Kunal Gupta

Kunal Gupta

PhD Student

Kunal Gupta is a PhD candidate at the Empathic Computing Laboratory, at the University of Auckland, New Zealand, under the supervision of Prof. Mark Billinghurst. His research revolves around emotion recognition and representation in VR/AR  using physiological sensing and contextual information.

Prior to this, he worked as a User Experience Researcher at Google and as an Interaction Designer at a startup in India, for a total of around 5 years of industry experience.  He obtained a master’s degree in Human Interface Technology (MHIT) from the HITLab NZ at the University of Canterbury under the supervision of Prof Mark Billinghurst in 2015. As part of his master’s degree, he conducted some of the first research into the use of eye-gaze to enhance remote collaboration in wearable AR systems.

For more details about his research work, check out his website: kunalgupta.in

Publications

  • Measuring Human Trust in a Virtual Assistant using Physiological Sensing in Virtual Reality
    Kunal Gupta, Ryo Hajika, Yun Suen Pai, Andreas Duenser, Martin Lochner, Mark Billinghurst

    K. Gupta, R. Hajika, Y. S. Pai, A. Duenser, M. Lochner and M. Billinghurst, "Measuring Human Trust in a Virtual Assistant using Physiological Sensing in Virtual Reality," 2020 IEEE Conference on Virtual Reality and 3D User Interfaces (VR), Atlanta, GA, USA, 2020, pp. 756-765, doi: 10.1109/VR46266.2020.1581313729558.

    @inproceedings{gupta2020measuring,
    title={Measuring Human Trust in a Virtual Assistant using Physiological Sensing in Virtual Reality},
    author={Gupta, Kunal and Hajika, Ryo and Pai, Yun Suen and Duenser, Andreas and Lochner, Martin and Billinghurst, Mark},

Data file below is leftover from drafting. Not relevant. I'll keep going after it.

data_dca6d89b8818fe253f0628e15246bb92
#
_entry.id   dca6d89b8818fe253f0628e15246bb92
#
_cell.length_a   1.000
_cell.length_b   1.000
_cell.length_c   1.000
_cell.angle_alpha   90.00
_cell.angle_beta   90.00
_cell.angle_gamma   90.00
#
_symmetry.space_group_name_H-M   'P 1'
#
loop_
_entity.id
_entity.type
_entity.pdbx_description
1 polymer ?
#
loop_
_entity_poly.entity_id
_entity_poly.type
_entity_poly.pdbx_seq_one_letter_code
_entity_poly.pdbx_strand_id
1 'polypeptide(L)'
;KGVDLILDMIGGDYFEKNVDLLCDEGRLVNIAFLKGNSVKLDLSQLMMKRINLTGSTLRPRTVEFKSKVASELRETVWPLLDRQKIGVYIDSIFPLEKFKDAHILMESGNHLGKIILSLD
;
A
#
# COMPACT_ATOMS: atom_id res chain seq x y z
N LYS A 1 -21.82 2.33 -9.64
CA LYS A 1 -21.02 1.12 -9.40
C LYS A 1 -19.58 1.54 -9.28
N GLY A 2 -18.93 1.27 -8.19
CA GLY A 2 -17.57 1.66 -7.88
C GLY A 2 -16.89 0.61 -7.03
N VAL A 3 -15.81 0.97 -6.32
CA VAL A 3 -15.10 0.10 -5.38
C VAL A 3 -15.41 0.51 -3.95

booktitle={2020 IEEE Conference on Virtual Reality and 3D User Interfaces (VR)},
    pages={756--765},
    year={2020},
    organization={IEEE}
    }
    With the advancement of Artificial Intelligence technology to make smart devices, understanding how humans develop trust in virtual agents is emerging as a critical research field. Through our research, we report on a novel methodology to investigate user’s trust in auditory assistance in a Virtual Reality (VR) based search task, under both high and low cognitive load and under varying levels of agent accuracy. We collected physiological sensor data such as electroencephalography (EEG), galvanic skin response (GSR), and heart-rate variability (HRV), subjective data through questionnaire such as System Trust Scale (STS), Subjective Mental Effort Questionnaire (SMEQ) and NASA-TLX. We also collected a behavioral measure of trust (congruency of users’ head motion in response to valid/ invalid verbal advice from the agent). Our results indicate that our custom VR environment enables researchers to measure and understand human trust in virtual agents using the matrices, and both cognitive load and agent accuracy play an important role in trust formation. We discuss the implications of the research and directions for future work.
  • NeuralDrum: Perceiving Brain Synchronicity in XR Drumming
    Y. S. Pai, Ryo Hajika, Kunla Gupta, Prasnth Sasikumar, Mark Billinghurst.

    Pai, Y. S., Hajika, R., Gupta, K., Sasikumar, P., & Billinghurst, M. (2020). NeuralDrum: Perceiving Brain Synchronicity in XR Drumming. In SIGGRAPH Asia 2020 Technical Communications (pp. 1-4).

    @incollection{pai2020neuraldrum,
    title={NeuralDrum: Perceiving Brain Synchronicity in XR Drumming},
    author={Pai, Yun Suen and Hajika, Ryo and Gupta, Kunal and Sasikumar, Prasanth and Billinghurst, Mark},
    booktitle={SIGGRAPH Asia 2020 Technical Communications},
    pages={1--4},
    year={2020}
    }
    Brain synchronicity is a neurological phenomena where two or more individuals have their brain activation in phase when performing a shared activity. We present NeuralDrum, an extended reality (XR) drumming experience that allows two players to drum together while their brain signals are simultaneously measured. We calculate the Phase Locking Value (PLV) to determine their brain synchronicity and use this to directly affect their visual and auditory experience in the game, creating a closed feedback loop. In a pilot study, we logged and analysed the users’ brain signals as well as had them answer a subjective questionnaire regarding their perception of synchronicity with their partner and the overall experience. From the results, we discuss design implications to further improve NeuralDrum and propose methods to integrate brain synchronicity into interactive experiences.